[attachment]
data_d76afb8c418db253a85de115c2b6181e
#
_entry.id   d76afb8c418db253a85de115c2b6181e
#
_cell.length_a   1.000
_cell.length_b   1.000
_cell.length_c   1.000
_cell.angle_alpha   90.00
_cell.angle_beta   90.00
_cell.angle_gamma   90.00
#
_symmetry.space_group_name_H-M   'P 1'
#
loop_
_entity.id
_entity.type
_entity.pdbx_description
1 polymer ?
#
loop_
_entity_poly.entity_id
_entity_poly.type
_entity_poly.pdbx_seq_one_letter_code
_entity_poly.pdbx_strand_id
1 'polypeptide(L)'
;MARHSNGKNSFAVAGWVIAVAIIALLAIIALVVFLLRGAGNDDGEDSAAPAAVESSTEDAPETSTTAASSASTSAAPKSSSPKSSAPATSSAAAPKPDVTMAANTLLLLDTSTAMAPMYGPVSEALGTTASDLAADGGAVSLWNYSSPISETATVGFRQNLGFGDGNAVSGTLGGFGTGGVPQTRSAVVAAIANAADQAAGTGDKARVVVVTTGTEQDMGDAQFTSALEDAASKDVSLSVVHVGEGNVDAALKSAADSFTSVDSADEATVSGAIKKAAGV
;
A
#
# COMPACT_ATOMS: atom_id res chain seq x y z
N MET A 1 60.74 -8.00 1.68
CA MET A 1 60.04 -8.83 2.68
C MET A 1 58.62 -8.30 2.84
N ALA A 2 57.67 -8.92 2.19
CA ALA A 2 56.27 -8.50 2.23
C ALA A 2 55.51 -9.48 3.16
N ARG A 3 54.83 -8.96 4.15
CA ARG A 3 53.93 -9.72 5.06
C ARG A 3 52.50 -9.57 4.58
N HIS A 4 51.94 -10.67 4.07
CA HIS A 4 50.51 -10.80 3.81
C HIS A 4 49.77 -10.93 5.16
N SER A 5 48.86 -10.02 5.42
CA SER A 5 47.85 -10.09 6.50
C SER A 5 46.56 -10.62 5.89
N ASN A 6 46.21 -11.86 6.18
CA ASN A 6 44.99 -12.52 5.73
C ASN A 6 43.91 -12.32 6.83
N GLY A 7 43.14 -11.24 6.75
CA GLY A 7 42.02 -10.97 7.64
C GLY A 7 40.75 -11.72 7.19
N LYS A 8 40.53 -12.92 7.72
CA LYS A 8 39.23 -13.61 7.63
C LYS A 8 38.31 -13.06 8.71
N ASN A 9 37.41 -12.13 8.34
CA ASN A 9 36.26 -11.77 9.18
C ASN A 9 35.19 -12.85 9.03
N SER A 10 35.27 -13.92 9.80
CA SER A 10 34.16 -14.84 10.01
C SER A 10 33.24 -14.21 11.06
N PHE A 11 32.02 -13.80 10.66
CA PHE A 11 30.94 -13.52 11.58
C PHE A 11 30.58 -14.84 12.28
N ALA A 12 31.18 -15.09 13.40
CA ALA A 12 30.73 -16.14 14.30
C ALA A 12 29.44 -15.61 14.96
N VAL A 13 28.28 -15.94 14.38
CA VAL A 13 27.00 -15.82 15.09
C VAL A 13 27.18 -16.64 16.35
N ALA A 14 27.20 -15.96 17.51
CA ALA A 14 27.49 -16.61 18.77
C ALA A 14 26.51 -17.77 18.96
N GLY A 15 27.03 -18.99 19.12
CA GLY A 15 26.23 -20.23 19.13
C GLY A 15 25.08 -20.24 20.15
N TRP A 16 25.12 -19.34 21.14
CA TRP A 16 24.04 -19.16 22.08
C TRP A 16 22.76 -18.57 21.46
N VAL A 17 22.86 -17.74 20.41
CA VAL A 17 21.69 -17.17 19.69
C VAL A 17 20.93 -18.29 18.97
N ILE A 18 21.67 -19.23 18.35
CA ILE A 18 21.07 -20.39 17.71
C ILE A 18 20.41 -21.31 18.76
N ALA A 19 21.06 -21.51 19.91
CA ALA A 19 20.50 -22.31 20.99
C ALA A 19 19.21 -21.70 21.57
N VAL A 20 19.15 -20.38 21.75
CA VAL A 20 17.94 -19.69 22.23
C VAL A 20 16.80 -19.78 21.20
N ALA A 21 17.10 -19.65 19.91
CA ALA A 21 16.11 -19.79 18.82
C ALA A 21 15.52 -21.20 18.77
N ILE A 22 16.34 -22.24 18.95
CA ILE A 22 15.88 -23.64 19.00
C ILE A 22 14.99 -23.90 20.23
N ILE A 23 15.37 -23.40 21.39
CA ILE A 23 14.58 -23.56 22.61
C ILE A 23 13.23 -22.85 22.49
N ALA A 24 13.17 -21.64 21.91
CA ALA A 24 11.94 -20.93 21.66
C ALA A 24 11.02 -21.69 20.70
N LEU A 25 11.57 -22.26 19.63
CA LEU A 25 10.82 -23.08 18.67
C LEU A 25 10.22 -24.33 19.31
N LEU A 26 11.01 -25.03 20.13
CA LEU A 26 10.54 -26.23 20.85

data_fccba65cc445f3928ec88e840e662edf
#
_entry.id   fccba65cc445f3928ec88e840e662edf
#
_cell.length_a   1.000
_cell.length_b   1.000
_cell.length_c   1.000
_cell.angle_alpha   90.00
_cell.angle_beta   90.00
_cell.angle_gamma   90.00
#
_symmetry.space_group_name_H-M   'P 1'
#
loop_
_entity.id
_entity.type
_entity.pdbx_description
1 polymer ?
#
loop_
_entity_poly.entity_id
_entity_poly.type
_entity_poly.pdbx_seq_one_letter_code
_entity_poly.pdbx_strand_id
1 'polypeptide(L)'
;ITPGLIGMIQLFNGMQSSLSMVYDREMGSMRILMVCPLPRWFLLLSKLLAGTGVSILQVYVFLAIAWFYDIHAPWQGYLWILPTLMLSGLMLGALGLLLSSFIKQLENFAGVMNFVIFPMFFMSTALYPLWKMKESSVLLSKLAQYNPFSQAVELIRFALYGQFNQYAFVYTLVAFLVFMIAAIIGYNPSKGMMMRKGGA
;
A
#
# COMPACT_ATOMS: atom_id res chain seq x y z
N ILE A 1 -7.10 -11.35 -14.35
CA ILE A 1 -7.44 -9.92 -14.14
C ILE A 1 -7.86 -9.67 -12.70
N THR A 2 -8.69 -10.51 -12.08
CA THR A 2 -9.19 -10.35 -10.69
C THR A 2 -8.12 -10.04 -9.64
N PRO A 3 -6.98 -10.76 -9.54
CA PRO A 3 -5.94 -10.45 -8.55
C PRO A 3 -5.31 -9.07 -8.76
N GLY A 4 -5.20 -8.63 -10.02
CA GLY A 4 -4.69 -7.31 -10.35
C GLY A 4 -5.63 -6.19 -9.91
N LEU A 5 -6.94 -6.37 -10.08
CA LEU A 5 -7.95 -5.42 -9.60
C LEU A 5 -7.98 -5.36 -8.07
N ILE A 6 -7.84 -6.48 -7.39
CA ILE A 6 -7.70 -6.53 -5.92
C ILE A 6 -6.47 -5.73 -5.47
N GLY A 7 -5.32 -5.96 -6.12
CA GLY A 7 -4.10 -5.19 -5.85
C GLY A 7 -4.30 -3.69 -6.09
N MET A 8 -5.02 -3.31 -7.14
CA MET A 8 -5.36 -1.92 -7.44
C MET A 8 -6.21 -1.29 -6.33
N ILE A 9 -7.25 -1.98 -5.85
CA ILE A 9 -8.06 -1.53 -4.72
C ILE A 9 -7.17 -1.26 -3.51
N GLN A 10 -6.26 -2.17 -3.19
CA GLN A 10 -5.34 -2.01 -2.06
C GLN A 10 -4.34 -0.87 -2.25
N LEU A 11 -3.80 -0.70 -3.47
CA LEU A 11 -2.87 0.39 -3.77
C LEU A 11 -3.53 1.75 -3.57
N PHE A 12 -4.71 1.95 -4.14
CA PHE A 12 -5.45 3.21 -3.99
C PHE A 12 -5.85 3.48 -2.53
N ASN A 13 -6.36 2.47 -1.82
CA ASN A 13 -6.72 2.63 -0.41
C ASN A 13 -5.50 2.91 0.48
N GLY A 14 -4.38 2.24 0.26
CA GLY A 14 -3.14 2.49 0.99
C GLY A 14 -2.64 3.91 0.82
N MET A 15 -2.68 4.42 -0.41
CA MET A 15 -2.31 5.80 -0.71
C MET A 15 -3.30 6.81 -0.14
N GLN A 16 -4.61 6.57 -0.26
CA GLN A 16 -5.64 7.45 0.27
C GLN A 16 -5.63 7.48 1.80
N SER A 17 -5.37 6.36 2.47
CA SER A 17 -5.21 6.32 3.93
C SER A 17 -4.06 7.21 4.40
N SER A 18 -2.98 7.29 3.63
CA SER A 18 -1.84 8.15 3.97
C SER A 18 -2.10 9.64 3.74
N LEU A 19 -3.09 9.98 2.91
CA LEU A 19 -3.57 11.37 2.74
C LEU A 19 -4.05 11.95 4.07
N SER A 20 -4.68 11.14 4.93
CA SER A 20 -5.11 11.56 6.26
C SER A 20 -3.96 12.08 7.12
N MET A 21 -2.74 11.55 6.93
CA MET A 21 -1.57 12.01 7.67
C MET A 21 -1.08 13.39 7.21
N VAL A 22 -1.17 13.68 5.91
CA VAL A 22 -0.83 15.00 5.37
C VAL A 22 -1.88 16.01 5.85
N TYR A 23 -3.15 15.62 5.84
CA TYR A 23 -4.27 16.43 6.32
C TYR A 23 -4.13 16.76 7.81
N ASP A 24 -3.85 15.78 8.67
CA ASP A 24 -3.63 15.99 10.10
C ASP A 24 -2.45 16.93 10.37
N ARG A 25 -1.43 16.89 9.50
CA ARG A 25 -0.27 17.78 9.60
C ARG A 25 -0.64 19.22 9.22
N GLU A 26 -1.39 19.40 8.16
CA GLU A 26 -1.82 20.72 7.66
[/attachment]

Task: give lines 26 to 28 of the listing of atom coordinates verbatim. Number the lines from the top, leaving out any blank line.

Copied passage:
;MARHSNGKNSFAVAGWVIAVAIIALLAIIALVVFLLRGAGNDDGEDSAAPAAVESSTEDAPETSTTAASSASTSAAPKSSSPKSSAPATSSAAAPKPDVTMAANTLLLLDTSTAMAPMYGPVSEALGTTASDLAADGGAVSLWNYSSPISETATVGFRQNLGFGDGNAVSGTLGGFGTGGVPQTRSAVVAAIANAADQAAGTGDKARVVVVTTGTEQDMGDAQFTSALEDAASKDVSLSVVHVGEGNVDAALKSAADSFTSVDSADEATVSGAIKKAAGV
;
A